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Title: Investigating new materials and understanding the ambipolar qualities of organic small molecules for use in organic photovoltaics
Author: Beaumont, Nicola L.
Awarding Body: University of Warwick
Current Institution: University of Warwick
Date of Award: 2013
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Organic photovoltaics (OPVs) have huge potential for competing with current inorganic photovoltaics in the search for a reliable, renewable source of energy. It is thought that only ~10 % efficiency is necessary for commercialisation and also allows avenues towards flexible, compact, lightweight optoelectronics, with current certified efficiencies already at 12%! Although the current efficiencies have surpassed expectations in order to continue the high progress new materials need to be investigated. Through understanding current materials and utilising new donor and acceptor materials the hopes of achieving higher efficiencies are realistic. Halogenation as a method to modify current organic semiconductors materials has successfully been demonstrated with minimal change to the optical properties. Successful modification of copper phthalocyanines (CuPc) to the fluorinated F16 CuPc derivative resulted in a large change in ionisation potential allowing for its use as an acceptor. This thesis will discuss the modification of 6,13-bis(triisopropylsilylethynyl)pentacene (TIPSEpent) via chlorination in the hopes of achieving a more efficient donor material in single heterojunction devices. Through addition of electron withdrawing groups, the molecular frontier orbitals can be tuned to allow for improved stability towards C60 in solution, larger ionisation potentials which allow for larger interface gaps when used in devices, resulting in improvements in open circuit voltage (Voc), short circuit current (Jsc) and power conversion efficiency. The second part of the thesis will concentrate on the ambipolar qualities of (sub)phthalocyanines and their use as acceptors in conjunction with both the underused acene, tetracene (Chapter 5) and the more widely studied pentacene (Chapter 6). To obtain a strong understanding of using boron subphthalocyanine chloride (SubPc), Cl6-SubPc and ClAlPc as acceptors, UV –Vis absorption, atomic force microscopy (AFM), photoluminescence (PL), photoelectron spectroscopy (PES), space charge limited current (SCLC) theory to gain charge mobilities and devices were explored.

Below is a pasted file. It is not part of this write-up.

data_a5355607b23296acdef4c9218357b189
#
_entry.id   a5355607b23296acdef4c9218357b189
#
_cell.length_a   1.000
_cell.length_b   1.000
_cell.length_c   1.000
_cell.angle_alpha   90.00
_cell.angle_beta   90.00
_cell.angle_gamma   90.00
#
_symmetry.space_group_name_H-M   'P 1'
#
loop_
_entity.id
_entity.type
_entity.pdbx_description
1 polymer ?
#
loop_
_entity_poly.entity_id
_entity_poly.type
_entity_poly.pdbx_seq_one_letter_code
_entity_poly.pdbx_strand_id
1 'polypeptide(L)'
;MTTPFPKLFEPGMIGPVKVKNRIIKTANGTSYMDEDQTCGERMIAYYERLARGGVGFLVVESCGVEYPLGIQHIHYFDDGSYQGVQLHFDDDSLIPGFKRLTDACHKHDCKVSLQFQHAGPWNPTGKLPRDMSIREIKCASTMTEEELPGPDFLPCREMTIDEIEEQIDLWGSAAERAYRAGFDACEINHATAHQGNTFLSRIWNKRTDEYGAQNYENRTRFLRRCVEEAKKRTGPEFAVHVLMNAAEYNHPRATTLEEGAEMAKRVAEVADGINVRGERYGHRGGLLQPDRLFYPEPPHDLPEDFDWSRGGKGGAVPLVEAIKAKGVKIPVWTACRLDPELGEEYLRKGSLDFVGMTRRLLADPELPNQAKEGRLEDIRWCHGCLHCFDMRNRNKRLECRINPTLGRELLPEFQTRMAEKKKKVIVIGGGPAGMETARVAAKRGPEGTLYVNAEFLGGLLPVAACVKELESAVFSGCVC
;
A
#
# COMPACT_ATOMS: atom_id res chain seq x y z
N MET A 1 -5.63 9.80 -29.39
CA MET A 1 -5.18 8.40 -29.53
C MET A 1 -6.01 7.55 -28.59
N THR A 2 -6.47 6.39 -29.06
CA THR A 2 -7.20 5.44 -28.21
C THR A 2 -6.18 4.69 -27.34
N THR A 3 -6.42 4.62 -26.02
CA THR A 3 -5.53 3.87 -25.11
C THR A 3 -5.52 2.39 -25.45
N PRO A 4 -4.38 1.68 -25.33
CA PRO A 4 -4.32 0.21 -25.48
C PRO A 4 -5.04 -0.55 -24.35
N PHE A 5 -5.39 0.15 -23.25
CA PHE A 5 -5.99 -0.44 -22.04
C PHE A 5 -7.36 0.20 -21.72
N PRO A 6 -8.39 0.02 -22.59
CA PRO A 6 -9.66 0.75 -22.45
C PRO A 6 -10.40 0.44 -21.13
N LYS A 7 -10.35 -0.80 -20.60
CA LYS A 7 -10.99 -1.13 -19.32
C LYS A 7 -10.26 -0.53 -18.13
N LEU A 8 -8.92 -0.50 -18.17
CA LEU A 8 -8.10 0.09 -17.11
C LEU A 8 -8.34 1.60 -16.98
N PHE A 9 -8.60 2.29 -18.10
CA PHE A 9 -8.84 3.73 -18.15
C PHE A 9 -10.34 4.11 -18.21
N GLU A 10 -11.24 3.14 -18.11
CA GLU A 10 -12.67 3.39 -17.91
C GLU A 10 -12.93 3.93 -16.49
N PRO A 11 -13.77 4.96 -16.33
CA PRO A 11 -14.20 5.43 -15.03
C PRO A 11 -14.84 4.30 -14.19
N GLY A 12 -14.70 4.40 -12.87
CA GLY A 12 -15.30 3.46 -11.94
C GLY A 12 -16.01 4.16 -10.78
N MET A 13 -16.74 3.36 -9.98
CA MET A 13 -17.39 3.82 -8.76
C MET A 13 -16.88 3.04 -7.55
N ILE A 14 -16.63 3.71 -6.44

Supervisor: Not available Sponsor: Not available
Qualification Name: Thesis (Ph.D.) Qualification Level: Doctoral
EThOS ID:  DOI: Not available
Keywords: QC Physics ; QD Chemistry